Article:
For an explanation of what Weatherwax Wednesdays are all about, read the introduction post.
Granny said, “It’s no good you trying to make me believe in Om, though… People you can believe in, sometimes, but not gods. And I’ll tell you this Mister Oats…”
He sighed. “Yes?”
She turned to face him, suddenly alive. “It’d be as well for you if I didn’t believe,” she said, prodding him with a sharp finger. “This Om… anyone seen him?”
“It is said three thousand people witnessed his manifestation at the Great Temple when he made the Covenant with the prophet Brutha and saved him from death by torture on the iron turtle-”
“But I bet that now they’re arguing about what they actually saw, eh?”
“Well, indeed, yes, there are many opinions-”
“Right. Right. That’s people for you. Now if I’d seen him, really there, really alive, it’d be in me like a fever. If I thought there was some god who really did care two hoots about people, and who watched ’em like a father and cared for ’em like a mother… well, you wouldn’t catch me saying things like ‘There are two sides to every question,’ and ‘We must respect other people’s beliefs.’ You wouldn’t find me just being gen’rally nice in the hope that it’d all turn out right in the end, not if that flame was burning in me like an unforgivin’ sword. And I did say burnin’, Mister Oats, cos that’s what it’d be. You say that your people don’t burn folk and sacrifice people any more, but that’s what true faith would mean, y’see? Sacrificin’ your own life, one day at a time, to the flame, declarin’ the truth of it, workin’ for it, breathin’ the soul of it. THAT’S religion. Anything else is just… is just bein’ nice. And a way of keepin’ in touch with the neighbours.
She relaxed slightly, and went on in a quieter voice. “Anyway, that’s what I’d be, if I really believed. And I don’t think that’s fashionable right now, ‘cos it seems that if you sees evil now you have to wring your hands and say, ‘Oh deary me, we must debate this.’ That’s my two penn’orth, Mister Oats. You be happy to let things lie. Don’t chase faith, ‘cos you’ll never catch it.” She added, almost as an aside, “But, perhaps, you can live faithfully.”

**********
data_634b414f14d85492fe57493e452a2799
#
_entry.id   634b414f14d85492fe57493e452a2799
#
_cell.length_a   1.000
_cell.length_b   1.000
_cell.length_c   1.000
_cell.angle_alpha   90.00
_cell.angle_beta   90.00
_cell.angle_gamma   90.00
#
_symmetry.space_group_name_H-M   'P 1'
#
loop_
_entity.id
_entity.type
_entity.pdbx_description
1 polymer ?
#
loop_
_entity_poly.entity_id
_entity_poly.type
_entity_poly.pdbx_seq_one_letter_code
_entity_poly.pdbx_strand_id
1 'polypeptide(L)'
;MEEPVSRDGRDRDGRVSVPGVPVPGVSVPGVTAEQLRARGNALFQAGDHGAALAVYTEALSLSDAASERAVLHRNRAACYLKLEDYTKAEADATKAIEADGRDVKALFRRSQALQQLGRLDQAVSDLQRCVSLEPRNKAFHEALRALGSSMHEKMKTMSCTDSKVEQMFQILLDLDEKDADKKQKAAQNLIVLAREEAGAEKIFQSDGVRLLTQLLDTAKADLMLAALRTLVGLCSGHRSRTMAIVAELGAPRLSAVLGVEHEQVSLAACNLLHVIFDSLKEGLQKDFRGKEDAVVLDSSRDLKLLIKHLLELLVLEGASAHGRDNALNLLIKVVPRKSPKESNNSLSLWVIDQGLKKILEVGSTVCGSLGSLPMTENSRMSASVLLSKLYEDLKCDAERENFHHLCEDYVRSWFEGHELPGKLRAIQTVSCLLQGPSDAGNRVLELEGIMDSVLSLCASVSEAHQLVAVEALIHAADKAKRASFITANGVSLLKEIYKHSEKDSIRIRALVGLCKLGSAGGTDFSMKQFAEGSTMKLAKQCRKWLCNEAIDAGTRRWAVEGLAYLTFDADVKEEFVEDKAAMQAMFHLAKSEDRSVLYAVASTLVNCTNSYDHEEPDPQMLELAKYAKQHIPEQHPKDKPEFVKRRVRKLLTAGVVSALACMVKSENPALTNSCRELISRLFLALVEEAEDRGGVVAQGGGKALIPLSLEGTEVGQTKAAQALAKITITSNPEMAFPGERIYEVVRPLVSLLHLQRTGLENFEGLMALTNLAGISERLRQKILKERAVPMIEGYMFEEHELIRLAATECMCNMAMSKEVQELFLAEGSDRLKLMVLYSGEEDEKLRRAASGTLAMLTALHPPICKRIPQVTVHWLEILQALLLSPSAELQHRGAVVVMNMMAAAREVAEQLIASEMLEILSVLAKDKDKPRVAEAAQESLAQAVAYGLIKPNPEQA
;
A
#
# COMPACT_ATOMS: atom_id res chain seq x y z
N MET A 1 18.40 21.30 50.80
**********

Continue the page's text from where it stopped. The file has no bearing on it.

[Oats] thought: my god, if she ever finds a religion, what would come out of those mountains and sweep across the plains?”
One argument against the truth of religious claims, or, at least, the validity of various churches is the behavior of their followers. Most Christians I know, with some notable exceptions, rarely reference their religion, or, if they do, they speak of it as a private matter, a personal spirituality.
In most other areas, people are eager to share information they find to be true or helpful. I, myself, am a fervent evangelist for the casual study of mathematics and will eagerly pitch books like Flatland given even the smallest opening. And, although I think that missing out on mathematics is a pretty awful loss, I don’t equate it with eternal torment with wailing and gnashing of teeth.
Why then don’t many Christians put even the same amount of effort into evangelization as they do into recommending books or music? I can only conclude it is because they don’t truly believe the tenets to which they ostensibly subscribe. Possibly they don’t believe in Hell (universalists being a prime example) or maybe Christianity isn’t any kind of force in their lives, so they don’t see any reason it might be needed by their friends.
Either way, they more closely resemble cultural, secular Jews than true believers. If people want to treat churchgoing as ‘a way of keeping in touch with the neighbors,’ that’s their prerogative, but to call it a religion cheapens the meaning of the word.